John Paul Stevens
|John Paul Stevens|
|Current Court Information:|
|Supreme Court of the United States|
|Appointed by:||Gerald Ford|
|Preceded by:||William Douglas|
|Succeeded by:||Elena Kagan|
|Past post:||Seventh Circuit|
|Undergraduate:||University of Chicago, 1941|
|Law School:||Northwestern University Law, 1947|
|Military service:||U.S. Naval Reserves, 1942-1945|
John Paul Stevens (born April 20, 1920) was an Associate Justice of the Supreme Court of the United States. He joined the Supreme Court in 1975 after a nomination by President Gerald Ford. Although Stevens was widely considered to be on the liberal side of the court, Ford praised Stevens in 2005: "He is serving his nation well, with dignity, intellect and without partisan political concerns."
Early life and education
Stevens was born on April 20, 1920, in Chicago, Illinois.
Stevens obtained his B.A. in English from the University of Chicago in 1941. With the end of World War II, Stevens enrolled in the Northwestern University School of Law in 1945. He received his J.D. in 1947.
He began work on his master's degree in English at the university in 1941, but soon decided to join the United States Navy. He served as a Lieutenant Commander from 1942-1945, during World War II.
After law school, Stevens served as a clerk to Supreme Court Justice Wiley Rutledge. Next, Stevens joined the law firm of Poppenhusen, Johnston, Thompson & Raymond in Chicago. In 1951, he returned to Washington, D.C. to serve as Associate Counsel to the Subcommittee on the Study of Monopoly Power of the Judiciary Committee of the U.S. House of Representatives. At the age of 32, Stevens started a law firm with two other young lawyers. Called Rothschild, Stevens, Barry & Myers and based in Chicago, at this firm Stevens concentrated on antitrust cases. Due to his growing expertise in antitrust law, he was asked to teach the "Competition and Monopoly" course at the University of Chicago Law School. He also performed as a member of the Attorney General's National Committee to Study Antitrust Law.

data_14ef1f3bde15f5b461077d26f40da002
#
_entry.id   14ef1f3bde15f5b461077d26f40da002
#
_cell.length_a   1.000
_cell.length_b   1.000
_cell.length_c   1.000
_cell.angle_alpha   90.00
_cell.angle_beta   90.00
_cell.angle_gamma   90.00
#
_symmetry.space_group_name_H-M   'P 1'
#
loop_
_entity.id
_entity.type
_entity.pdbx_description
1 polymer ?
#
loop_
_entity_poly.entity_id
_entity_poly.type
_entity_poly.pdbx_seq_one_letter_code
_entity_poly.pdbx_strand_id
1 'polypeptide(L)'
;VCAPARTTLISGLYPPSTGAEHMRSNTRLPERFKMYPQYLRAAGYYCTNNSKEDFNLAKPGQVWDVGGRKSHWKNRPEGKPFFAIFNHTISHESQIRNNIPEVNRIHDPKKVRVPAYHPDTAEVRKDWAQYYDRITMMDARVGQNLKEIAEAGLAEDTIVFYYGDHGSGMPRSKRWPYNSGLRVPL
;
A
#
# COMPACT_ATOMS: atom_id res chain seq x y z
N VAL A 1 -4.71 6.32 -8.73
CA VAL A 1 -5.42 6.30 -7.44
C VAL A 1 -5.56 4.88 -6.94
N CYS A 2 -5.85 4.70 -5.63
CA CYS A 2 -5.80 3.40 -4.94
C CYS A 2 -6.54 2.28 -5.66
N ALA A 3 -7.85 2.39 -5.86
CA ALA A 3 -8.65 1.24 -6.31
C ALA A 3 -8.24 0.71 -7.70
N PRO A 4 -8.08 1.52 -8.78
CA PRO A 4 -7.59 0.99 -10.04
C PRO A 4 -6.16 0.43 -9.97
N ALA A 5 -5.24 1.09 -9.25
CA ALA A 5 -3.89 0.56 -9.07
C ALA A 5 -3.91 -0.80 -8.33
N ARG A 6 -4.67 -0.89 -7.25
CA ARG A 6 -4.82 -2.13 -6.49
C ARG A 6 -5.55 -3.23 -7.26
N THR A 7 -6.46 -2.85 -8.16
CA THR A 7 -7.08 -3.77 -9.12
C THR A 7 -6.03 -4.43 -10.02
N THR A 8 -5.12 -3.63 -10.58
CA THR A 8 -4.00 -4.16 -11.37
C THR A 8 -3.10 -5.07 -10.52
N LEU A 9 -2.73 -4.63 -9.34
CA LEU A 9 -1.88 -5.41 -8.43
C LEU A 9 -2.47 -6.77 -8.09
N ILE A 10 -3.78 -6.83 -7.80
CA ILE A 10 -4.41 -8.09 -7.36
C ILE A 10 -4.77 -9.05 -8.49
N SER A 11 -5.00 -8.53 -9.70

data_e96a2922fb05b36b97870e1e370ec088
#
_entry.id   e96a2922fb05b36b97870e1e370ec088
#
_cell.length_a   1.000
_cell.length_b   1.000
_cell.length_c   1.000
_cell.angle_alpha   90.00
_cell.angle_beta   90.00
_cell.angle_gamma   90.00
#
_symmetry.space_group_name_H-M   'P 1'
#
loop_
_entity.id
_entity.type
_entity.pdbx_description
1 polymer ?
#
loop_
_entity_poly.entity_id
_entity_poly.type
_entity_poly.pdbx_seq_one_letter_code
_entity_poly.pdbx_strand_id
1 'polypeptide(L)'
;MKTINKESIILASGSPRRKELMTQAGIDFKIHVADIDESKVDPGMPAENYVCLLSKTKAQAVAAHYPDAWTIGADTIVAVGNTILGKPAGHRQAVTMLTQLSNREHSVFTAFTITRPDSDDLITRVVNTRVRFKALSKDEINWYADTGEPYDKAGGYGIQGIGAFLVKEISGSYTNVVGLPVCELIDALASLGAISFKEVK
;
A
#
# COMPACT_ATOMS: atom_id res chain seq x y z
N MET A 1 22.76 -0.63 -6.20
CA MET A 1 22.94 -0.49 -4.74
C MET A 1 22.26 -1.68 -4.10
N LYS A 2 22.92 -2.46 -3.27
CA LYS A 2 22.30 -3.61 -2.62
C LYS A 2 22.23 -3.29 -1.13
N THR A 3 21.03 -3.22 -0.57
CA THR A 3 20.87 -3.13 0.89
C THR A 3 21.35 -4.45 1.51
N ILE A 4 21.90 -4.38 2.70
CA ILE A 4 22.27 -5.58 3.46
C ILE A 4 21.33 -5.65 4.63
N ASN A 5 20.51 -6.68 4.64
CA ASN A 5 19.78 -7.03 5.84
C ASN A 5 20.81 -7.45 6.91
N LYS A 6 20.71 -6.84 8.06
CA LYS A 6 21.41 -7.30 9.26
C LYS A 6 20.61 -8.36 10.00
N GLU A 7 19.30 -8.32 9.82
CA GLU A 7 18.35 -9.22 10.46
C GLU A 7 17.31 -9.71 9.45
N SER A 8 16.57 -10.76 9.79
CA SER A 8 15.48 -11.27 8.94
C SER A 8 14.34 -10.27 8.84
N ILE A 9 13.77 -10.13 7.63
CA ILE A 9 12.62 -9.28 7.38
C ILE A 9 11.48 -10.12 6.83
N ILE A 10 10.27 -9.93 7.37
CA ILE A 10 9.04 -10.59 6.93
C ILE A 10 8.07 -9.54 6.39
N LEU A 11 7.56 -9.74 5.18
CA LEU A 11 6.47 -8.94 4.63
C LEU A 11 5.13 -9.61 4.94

Federal judicial career
Supreme Court of the United States
Stevens was appointed to the Supreme Court of the United States by Gerald Ford on November 28, 1975, to replace Justice William O. Douglas. Stevens took his seat December 17, 1975, after being confirmed 98–0 by the Senate. He assumed senior status on June 30, 2010. He was succeeded to this post by Elena Kagan.
Stevens' decision to hire only one law clerk for the term that began in October 2010 fueled speculation that he intended to retire. By that time in years past, Justice Stevens normally had hired four law clerks.